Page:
Rachel Maddow Owl Attack Warning Signs Go Up In Salem, Oregon
Well, this is a weird one. Hopefully the capital of the great state of Oregon can rest easy tonight, knowing they're getting a big helping hand from a certain MSNBC host — Salem, Oregon will use Rachel Maddow's owl-attack signs to alert visitors at one of its public parks, and... well, that's basically it. It's every bit as delightfully strange and amusing as you'd hope, a collaboration between a high-profile TV host and a city beleaguered by a ceaselessly determined, aggressive owl.
Here's the basic story: multiple visitors to Salem's Bush's Pasture Park have had run-ins with a thieving, rambunctious owl recently. One man, according to the AP, was struck so forcefully in the head by the dive-bombing bird that he feared he was having an aneurysm, while another got his hat nabbed right off his head. This story eventually made its way to the MSNBC airwaves, as part of Maddow's chronicling of strange Oregon news, and she had a compelling solution: put up bright-yellow warning signs showing someone being attacked by an owl.
Oh, and did I mention that this avian terror has a name? The Statesman Journal held an online vote to settle the matter, and out of a stiff field — Claws, Owlgetcha and Rachel Madowl were all options — it was Owlcapone that won out.
They're basically exactly like the traffic crossing signs you've been seeing all your life, but with a clever, foreboding twist — the little stick-figure person is hunched over, running mid-stride as a talon-bearing owl dives downward.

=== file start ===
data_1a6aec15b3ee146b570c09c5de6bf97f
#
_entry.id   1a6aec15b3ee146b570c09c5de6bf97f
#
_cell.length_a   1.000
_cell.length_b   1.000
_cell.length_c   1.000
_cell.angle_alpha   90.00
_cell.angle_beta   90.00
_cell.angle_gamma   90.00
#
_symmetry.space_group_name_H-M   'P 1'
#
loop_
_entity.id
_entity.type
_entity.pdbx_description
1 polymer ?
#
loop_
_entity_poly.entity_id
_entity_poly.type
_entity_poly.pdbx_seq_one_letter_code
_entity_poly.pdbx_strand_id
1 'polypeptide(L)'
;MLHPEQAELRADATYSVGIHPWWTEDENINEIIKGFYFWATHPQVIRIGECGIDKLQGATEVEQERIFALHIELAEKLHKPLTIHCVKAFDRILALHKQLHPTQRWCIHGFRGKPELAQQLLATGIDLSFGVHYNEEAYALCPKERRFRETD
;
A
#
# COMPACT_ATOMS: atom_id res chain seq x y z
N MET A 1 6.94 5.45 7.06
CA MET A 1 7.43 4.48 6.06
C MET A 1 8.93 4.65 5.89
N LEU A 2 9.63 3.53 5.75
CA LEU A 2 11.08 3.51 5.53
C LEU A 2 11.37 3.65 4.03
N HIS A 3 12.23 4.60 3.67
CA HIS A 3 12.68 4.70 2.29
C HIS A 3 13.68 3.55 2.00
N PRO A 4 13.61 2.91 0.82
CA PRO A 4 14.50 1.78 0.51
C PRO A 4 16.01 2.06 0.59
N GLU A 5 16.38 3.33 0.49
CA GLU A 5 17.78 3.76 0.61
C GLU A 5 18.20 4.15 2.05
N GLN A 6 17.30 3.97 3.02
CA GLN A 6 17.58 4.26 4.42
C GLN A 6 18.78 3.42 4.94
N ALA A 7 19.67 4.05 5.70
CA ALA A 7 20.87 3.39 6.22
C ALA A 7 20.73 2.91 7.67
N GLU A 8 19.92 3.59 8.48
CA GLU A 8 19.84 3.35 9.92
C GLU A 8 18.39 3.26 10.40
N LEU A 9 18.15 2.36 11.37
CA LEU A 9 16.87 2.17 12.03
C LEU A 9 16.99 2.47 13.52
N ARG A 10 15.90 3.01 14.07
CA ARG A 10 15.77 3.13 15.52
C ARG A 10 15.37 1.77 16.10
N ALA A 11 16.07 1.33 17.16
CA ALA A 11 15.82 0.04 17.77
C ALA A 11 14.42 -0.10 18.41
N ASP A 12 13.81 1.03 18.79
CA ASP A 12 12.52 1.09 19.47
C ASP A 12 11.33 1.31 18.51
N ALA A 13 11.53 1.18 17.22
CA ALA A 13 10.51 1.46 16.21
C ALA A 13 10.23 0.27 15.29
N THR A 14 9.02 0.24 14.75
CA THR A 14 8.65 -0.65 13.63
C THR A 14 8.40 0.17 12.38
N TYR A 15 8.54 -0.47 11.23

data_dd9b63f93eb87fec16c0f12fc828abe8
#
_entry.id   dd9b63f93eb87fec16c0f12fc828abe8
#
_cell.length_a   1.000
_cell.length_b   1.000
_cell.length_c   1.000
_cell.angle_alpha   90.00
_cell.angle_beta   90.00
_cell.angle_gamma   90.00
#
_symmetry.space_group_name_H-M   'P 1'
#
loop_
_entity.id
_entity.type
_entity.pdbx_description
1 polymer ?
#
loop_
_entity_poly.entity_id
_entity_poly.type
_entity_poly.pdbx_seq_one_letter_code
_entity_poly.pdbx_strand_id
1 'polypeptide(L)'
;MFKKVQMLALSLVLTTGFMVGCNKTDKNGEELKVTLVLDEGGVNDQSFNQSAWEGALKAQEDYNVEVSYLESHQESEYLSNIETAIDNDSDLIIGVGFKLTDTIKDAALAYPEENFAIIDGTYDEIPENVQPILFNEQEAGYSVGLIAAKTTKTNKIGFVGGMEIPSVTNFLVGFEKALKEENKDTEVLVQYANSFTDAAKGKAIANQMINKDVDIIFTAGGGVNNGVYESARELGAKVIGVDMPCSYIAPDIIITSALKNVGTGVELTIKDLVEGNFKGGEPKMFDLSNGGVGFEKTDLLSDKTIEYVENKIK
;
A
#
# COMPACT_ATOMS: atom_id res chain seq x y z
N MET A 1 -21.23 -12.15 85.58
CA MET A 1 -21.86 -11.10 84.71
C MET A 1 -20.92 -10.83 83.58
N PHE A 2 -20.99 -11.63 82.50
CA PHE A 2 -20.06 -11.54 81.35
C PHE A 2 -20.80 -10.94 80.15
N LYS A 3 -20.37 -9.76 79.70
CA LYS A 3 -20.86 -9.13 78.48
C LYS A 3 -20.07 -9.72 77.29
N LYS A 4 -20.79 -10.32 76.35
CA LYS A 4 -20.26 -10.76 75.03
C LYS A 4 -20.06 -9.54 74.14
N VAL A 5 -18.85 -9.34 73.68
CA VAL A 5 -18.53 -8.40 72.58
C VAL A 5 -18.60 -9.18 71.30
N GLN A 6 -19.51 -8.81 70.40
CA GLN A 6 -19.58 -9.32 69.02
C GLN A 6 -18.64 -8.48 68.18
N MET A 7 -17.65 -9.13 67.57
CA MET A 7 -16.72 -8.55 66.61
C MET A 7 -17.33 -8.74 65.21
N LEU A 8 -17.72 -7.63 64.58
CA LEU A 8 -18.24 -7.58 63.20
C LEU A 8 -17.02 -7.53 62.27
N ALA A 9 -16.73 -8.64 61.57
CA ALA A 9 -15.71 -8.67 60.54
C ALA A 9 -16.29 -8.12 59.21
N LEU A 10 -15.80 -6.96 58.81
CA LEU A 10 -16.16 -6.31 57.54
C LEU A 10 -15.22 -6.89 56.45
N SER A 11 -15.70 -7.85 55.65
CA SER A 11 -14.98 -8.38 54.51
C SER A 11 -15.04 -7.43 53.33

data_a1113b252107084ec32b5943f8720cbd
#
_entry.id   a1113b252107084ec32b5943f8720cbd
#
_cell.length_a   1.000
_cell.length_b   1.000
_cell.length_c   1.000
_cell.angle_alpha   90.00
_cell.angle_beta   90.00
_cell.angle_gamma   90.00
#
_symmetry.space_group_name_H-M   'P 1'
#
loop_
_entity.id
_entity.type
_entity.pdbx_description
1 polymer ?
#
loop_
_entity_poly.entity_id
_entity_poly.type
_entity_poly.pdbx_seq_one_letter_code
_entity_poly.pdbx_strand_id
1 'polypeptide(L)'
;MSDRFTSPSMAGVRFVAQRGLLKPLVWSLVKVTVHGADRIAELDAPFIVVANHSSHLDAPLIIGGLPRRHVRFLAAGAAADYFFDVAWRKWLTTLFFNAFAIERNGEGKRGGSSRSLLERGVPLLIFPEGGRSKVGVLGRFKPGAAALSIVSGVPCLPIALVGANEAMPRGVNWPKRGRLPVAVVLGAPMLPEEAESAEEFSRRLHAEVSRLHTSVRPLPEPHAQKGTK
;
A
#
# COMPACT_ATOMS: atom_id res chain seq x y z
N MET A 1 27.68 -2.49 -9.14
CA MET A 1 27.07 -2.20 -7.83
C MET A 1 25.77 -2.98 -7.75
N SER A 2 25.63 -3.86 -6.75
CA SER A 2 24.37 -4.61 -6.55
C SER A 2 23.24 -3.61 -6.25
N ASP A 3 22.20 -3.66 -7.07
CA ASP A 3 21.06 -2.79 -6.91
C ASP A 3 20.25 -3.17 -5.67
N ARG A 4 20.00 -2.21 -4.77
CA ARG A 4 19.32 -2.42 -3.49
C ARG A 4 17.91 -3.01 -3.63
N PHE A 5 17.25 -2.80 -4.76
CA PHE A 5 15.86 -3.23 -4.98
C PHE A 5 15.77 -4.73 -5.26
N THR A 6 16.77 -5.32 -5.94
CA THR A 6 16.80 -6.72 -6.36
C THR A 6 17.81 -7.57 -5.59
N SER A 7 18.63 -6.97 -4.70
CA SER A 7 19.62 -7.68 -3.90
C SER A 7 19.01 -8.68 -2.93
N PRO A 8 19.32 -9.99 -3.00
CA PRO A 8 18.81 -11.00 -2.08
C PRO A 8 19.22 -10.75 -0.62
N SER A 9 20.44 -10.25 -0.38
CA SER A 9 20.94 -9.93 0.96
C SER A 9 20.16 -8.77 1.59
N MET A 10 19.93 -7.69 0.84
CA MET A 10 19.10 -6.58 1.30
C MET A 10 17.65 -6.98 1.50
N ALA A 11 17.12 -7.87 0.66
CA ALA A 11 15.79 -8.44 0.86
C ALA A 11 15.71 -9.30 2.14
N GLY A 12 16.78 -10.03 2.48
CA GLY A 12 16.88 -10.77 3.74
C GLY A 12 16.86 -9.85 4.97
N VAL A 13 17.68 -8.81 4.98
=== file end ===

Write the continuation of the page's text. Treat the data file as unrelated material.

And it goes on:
It's a pretty classic sort of fun, jokey image from Maddow and her staff — they've produced a lot of fun, oft-cheesy graphics through the years — but it became something even greater when Salem agreed to her idea, and opted to post 20 her signs around the park to warn visitors. So, what do they actually look like in action?
Yup, that's pretty perfect. Salem's parks and transportation services manager Mark Becktel, according to the AP, explained the move as one of simple necessity, given Owlcapone's notorious behavior.
Of course, they're not quite as specific as they could be for that purpose. There's no hat involved, not even an implied risk of hat loss. The signs make it seem more like there's simply a murderous owl on the loose, which speaks to the thoroughly lighthearted nature of this whole thing. Luckily for Salem residents, it's possible things will calm down soon, at least — the AP also noted that some birders believe the owl's mating season may be contributing to its aggression, and that things may ease up in due time.